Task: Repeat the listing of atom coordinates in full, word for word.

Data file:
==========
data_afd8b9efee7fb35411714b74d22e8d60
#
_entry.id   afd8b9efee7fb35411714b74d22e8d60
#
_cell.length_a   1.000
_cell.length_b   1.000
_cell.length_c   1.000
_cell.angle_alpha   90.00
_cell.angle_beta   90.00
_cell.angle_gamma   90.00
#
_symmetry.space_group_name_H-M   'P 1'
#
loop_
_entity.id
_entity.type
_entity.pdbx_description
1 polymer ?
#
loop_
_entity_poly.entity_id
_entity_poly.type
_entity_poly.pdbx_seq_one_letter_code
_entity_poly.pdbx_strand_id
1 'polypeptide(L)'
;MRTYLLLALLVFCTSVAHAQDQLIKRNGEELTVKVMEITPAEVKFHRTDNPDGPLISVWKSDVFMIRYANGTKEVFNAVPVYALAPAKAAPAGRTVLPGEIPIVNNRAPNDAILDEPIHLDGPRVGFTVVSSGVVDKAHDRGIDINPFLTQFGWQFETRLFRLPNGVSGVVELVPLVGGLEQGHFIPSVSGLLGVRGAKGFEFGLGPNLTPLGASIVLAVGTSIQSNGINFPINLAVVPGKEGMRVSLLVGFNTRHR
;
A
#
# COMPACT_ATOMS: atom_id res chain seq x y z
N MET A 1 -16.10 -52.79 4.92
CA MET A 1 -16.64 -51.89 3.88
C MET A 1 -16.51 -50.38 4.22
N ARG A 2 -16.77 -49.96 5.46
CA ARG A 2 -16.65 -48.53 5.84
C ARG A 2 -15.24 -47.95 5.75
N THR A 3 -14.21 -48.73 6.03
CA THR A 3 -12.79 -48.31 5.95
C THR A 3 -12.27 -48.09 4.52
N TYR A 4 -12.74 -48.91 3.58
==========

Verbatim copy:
data_afd8b9efee7fb35411714b74d22e8d60
#
_entry.id   afd8b9efee7fb35411714b74d22e8d60
#
_cell.length_a   1.000
_cell.length_b   1.000
_cell.length_c   1.000
_cell.angle_alpha   90.00
_cell.angle_beta   90.00
_cell.angle_gamma   90.00
#
_symmetry.space_group_name_H-M   'P 1'
#
loop_
_entity.id
_entity.type
_entity.pdbx_description
1 polymer ?
#
loop_
_entity_poly.entity_id
_entity_poly.type
_entity_poly.pdbx_seq_one_letter_code
_entity_poly.pdbx_strand_id
1 'polypeptide(L)'
;MRTYLLLALLVFCTSVAHAQDQLIKRNGEELTVKVMEITPAEVKFHRTDNPDGPLISVWKSDVFMIRYANGTKEVFNAVPVYALAPAKAAPAGRTVLPGEIPIVNNRAPNDAILDEPIHLDGPRVGFTVVSSGVVDKAHDRGIDINPFLTQFGWQFETRLFRLPNGVSGVVELVPLVGGLEQGHFIPSVSGLLGVRGAKGFEFGLGPNLTPLGASIVLAVGTSIQSNGINFPINLAVVPGKEGMRVSLLVGFNTRHR
;
A
#
# COMPACT_ATOMS: atom_id res chain seq x y z
N MET A 1 -16.10 -52.79 4.92
CA MET A 1 -16.64 -51.89 3.88
C MET A 1 -16.51 -50.38 4.22
N ARG A 2 -16.77 -49.96 5.46
CA ARG A 2 -16.65 -48.53 5.84
C ARG A 2 -15.24 -47.95 5.75
N THR A 3 -14.21 -48.73 6.03
CA THR A 3 -12.79 -48.31 5.95
C THR A 3 -12.27 -48.09 4.52
N TYR A 4 -12.74 -48.91 3.58